C Programming

C Data Types

Data categories define how and what kind of information we could incorporate throughout our applications. The C programming language comes with a pre-specified collection of data types that are used to deal with different types of information that we’re using in our software. These data types correspond to a comprehensive system to specify variables and methods of various kinds. The type of such a variable decides what more storage capacity it takes up as well as how the preserved bit pattern would be translated. The memory requirements of such data types vary. Each data type has its own set of operations that can be applied to it.

We have 4 Data types available in the C programming language:

  • Basic Data Type: This data type has been used to denote Integer as well as floating-point that are the most common data types. The storage capacity of simple data types fluctuates depending on whether the operating system is 32-bit or 64-bit. For example, int, char, float, and double.
  • Enumerated Data Type: They’re arithmetic kinds anyway, and they’re used in the application to describe variables that would only delegate discrete numerical value. The legibility of a program is improved using enumeration data types. For example, enum.
  • Void Data Type: The Data Type “Void” denotes the absence of a value. It is simply a null data type that is cast-off as a method return type, e.g., void.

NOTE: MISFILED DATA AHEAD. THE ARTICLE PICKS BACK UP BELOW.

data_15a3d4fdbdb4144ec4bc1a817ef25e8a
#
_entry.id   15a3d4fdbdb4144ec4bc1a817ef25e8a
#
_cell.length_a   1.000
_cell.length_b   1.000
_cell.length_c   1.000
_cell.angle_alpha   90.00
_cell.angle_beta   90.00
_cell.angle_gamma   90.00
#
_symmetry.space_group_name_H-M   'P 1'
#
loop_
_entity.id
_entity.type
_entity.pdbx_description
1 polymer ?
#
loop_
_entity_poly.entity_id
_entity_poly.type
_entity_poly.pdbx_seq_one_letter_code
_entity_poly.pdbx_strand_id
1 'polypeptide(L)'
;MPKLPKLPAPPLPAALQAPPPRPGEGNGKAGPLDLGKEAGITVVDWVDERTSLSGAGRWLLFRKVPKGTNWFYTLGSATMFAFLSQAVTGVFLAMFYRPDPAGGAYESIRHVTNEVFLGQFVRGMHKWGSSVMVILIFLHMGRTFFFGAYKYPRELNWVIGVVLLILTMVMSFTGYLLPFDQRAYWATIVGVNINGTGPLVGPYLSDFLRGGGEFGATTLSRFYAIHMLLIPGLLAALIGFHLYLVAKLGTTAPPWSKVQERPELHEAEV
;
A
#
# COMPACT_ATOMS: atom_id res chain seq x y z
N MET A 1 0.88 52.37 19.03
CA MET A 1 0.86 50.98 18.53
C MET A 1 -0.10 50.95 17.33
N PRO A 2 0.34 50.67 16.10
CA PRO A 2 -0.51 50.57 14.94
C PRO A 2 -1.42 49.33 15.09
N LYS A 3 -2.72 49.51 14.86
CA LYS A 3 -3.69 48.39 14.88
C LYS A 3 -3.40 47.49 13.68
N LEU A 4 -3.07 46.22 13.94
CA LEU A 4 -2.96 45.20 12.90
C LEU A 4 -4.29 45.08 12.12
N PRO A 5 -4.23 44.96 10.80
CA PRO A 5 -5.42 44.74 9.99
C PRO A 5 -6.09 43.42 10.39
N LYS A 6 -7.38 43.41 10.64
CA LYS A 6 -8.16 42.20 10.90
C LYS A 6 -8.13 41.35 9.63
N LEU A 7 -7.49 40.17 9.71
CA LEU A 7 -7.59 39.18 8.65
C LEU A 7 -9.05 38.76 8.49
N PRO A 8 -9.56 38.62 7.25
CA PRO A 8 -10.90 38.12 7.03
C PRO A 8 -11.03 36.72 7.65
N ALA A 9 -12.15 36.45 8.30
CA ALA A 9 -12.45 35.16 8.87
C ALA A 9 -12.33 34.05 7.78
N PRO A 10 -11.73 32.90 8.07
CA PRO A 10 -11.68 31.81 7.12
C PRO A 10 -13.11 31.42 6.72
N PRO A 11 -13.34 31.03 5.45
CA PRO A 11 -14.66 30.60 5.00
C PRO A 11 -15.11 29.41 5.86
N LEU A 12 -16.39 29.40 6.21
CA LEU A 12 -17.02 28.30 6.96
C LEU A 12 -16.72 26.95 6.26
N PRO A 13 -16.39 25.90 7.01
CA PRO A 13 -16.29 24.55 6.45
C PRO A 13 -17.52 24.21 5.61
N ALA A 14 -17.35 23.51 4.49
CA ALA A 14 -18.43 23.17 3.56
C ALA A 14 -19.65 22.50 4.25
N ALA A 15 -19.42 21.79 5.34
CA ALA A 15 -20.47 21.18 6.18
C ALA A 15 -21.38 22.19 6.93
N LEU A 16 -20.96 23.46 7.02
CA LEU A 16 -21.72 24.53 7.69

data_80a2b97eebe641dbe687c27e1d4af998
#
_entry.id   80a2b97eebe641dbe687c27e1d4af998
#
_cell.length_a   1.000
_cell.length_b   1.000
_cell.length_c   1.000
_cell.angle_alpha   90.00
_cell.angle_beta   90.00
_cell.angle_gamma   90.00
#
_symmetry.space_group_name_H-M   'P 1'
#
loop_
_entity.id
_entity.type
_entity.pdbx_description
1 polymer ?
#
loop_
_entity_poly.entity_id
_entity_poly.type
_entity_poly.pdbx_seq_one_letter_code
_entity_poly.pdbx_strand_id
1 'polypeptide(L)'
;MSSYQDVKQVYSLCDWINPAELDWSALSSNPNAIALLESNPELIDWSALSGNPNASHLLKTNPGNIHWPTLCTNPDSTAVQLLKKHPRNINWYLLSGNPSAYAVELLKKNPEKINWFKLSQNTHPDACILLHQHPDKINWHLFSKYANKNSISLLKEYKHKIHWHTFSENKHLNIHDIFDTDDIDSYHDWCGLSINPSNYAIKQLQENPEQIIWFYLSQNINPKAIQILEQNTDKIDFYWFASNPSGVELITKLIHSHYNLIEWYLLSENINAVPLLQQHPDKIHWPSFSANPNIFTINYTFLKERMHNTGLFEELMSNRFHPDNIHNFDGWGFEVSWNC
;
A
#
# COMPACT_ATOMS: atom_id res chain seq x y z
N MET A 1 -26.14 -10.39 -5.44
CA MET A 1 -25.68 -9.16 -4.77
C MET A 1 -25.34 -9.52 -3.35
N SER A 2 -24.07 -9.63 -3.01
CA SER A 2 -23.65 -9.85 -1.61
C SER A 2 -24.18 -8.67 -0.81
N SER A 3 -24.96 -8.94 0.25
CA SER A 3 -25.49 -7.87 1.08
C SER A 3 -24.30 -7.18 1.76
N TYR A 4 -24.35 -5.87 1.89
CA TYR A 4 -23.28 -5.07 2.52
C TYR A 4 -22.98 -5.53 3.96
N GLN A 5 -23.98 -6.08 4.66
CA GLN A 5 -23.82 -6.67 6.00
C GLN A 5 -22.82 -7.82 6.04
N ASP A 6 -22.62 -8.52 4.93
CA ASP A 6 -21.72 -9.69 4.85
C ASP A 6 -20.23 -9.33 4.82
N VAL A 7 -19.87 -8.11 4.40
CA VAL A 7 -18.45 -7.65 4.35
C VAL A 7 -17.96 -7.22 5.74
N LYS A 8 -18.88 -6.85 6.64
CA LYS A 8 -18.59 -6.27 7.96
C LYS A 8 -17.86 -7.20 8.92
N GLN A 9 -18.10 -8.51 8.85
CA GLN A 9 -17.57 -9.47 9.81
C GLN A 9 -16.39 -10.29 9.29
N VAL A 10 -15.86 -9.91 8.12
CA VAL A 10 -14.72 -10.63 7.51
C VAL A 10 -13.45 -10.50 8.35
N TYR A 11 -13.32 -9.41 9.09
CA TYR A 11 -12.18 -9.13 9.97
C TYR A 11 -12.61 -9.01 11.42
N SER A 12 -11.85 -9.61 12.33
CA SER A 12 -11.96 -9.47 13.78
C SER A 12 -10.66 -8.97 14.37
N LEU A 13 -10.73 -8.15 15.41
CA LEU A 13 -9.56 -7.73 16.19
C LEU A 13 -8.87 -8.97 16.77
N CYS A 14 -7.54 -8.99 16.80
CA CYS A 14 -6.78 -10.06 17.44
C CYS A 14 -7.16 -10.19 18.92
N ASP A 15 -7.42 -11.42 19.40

• Derived Data Type: Derived types represent the data types that have been created from basic data types such as an array, structure, union, and pointers.

Let’s have a clear look at some data types with examples to understand.

Basic Data Types

There are a lot of basic data types, e.g., integer, char, float, short, and long. The Integer or “int” data type can have any positive, negative, and zero numerical value except floating or decimal value.

Let’s have a look at the data type syntax and some examples to elaborate on it. You can declare the integer data type by simply specifying the “int” keyword before the variable, as shown in the presented snapshot. This variable could be any alphabet and any word. You can also add some value to the integer variable.

You can also define two variables at the same line if they are of the same data type.

Let’s use some integer data type variables in our C language code to see how it works.

So, create a file “one.c” in the home directory using the “nano” query. You can create this file using the terminal.

$ nano one.c

Type the presented-below image code in it. This C language script has three integer variables specified. After that, the variables have been printed out.

After saving and closing the file, you have to compile the above script using the “gcc” compiler command. If you don’t have a “gcc” compiler in your Linux system, try to install it first.

$ gcc one.c

Now, let’s run the “one.c” file using the “a.out” query. The output will present the values of all the three variables in sequence concerning the printf statement in the code.